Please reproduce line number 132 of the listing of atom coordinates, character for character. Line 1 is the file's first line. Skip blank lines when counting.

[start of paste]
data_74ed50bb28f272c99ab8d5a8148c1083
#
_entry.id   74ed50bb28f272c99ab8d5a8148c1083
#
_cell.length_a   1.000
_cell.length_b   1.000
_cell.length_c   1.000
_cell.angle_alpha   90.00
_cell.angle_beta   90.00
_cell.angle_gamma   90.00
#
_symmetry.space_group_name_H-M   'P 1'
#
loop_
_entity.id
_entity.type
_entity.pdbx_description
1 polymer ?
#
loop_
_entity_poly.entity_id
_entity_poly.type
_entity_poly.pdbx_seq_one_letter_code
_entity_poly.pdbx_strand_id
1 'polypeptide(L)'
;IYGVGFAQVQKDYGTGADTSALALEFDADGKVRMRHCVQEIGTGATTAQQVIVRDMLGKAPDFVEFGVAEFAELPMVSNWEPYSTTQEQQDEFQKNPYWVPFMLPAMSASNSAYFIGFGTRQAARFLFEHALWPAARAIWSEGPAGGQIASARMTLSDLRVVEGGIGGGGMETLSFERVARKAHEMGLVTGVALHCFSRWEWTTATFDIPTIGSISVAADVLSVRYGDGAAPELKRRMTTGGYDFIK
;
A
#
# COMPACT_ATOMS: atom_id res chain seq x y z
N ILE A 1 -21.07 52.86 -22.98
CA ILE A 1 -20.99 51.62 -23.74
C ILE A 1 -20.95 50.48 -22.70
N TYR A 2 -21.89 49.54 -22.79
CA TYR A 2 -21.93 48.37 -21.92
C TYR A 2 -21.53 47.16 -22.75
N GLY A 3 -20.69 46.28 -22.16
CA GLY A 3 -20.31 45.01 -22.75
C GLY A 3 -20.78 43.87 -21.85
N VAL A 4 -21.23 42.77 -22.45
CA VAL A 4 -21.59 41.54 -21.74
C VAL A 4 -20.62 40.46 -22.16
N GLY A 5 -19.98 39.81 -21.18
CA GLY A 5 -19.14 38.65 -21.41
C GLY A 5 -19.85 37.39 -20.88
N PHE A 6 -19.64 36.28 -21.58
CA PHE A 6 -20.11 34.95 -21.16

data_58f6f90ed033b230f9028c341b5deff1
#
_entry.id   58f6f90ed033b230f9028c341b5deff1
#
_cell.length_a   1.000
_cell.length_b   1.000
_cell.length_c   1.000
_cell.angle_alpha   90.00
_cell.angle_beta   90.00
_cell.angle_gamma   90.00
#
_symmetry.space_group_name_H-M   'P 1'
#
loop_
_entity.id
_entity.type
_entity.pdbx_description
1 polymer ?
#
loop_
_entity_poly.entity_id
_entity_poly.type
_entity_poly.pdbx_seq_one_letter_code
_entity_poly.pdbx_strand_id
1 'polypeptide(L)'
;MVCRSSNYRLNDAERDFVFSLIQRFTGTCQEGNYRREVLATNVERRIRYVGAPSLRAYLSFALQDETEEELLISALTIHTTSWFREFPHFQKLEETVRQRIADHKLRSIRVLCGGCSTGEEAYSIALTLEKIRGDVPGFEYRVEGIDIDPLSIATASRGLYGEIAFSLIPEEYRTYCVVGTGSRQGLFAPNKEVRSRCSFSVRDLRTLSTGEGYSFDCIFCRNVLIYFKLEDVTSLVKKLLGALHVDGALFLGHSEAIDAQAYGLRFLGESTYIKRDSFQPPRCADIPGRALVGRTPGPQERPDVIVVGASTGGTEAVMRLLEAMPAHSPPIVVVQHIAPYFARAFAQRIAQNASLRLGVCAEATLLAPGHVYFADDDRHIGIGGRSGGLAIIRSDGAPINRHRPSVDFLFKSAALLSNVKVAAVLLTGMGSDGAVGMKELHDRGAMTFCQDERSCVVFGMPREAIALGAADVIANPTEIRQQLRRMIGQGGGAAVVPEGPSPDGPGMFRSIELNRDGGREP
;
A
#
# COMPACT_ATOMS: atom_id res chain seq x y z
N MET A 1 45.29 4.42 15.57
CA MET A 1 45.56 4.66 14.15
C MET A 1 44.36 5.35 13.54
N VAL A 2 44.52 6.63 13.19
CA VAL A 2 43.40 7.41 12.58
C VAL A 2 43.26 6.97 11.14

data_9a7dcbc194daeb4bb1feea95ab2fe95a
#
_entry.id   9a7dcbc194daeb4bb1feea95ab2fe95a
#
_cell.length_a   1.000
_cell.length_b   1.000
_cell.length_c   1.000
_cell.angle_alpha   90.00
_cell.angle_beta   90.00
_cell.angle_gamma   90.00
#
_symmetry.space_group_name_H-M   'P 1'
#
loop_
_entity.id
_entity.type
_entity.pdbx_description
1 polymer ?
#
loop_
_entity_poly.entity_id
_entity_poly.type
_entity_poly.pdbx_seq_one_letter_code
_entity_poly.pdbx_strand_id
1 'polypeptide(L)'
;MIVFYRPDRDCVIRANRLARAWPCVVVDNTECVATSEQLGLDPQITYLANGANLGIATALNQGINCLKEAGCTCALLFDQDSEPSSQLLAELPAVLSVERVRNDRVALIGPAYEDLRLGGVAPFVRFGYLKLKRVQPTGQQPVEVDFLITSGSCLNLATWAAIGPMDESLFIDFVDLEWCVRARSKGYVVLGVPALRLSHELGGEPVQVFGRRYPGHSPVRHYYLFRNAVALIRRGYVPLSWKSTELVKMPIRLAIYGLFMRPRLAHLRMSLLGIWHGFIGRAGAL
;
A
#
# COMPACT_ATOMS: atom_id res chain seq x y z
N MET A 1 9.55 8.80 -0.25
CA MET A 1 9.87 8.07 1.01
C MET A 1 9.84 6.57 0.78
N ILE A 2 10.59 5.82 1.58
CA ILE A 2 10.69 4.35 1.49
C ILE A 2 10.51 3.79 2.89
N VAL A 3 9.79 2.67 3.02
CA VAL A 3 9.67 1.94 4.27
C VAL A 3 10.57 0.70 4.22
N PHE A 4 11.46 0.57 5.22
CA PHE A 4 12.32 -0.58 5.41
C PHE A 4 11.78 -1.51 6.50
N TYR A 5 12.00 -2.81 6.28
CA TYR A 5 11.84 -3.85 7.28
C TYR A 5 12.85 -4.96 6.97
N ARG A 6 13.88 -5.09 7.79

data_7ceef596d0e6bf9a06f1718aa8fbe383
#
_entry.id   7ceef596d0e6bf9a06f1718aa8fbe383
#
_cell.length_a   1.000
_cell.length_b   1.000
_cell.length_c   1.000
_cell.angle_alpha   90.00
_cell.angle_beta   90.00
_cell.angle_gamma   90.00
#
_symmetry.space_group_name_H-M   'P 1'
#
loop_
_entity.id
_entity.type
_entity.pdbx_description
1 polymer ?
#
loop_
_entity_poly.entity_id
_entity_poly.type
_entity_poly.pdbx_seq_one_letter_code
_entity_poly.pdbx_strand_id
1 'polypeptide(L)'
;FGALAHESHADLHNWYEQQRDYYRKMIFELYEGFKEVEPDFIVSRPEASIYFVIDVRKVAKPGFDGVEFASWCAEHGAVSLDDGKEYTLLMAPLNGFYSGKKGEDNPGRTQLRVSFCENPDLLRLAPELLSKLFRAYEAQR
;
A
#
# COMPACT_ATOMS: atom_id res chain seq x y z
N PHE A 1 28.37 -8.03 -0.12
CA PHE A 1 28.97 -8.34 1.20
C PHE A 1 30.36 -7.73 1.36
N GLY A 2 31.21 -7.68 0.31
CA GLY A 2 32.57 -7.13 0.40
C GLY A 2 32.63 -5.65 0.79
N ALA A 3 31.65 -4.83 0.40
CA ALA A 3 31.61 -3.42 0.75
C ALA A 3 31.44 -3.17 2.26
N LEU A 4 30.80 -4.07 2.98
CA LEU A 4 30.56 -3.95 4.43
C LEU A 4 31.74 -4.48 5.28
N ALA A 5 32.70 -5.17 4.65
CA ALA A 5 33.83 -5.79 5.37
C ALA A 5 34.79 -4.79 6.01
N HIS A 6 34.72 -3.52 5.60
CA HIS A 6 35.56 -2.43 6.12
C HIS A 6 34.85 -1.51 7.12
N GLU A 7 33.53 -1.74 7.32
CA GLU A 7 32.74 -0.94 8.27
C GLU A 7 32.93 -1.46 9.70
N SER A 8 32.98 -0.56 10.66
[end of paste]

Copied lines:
_entry.id   7ceef596d0e6bf9a06f1718aa8fbe383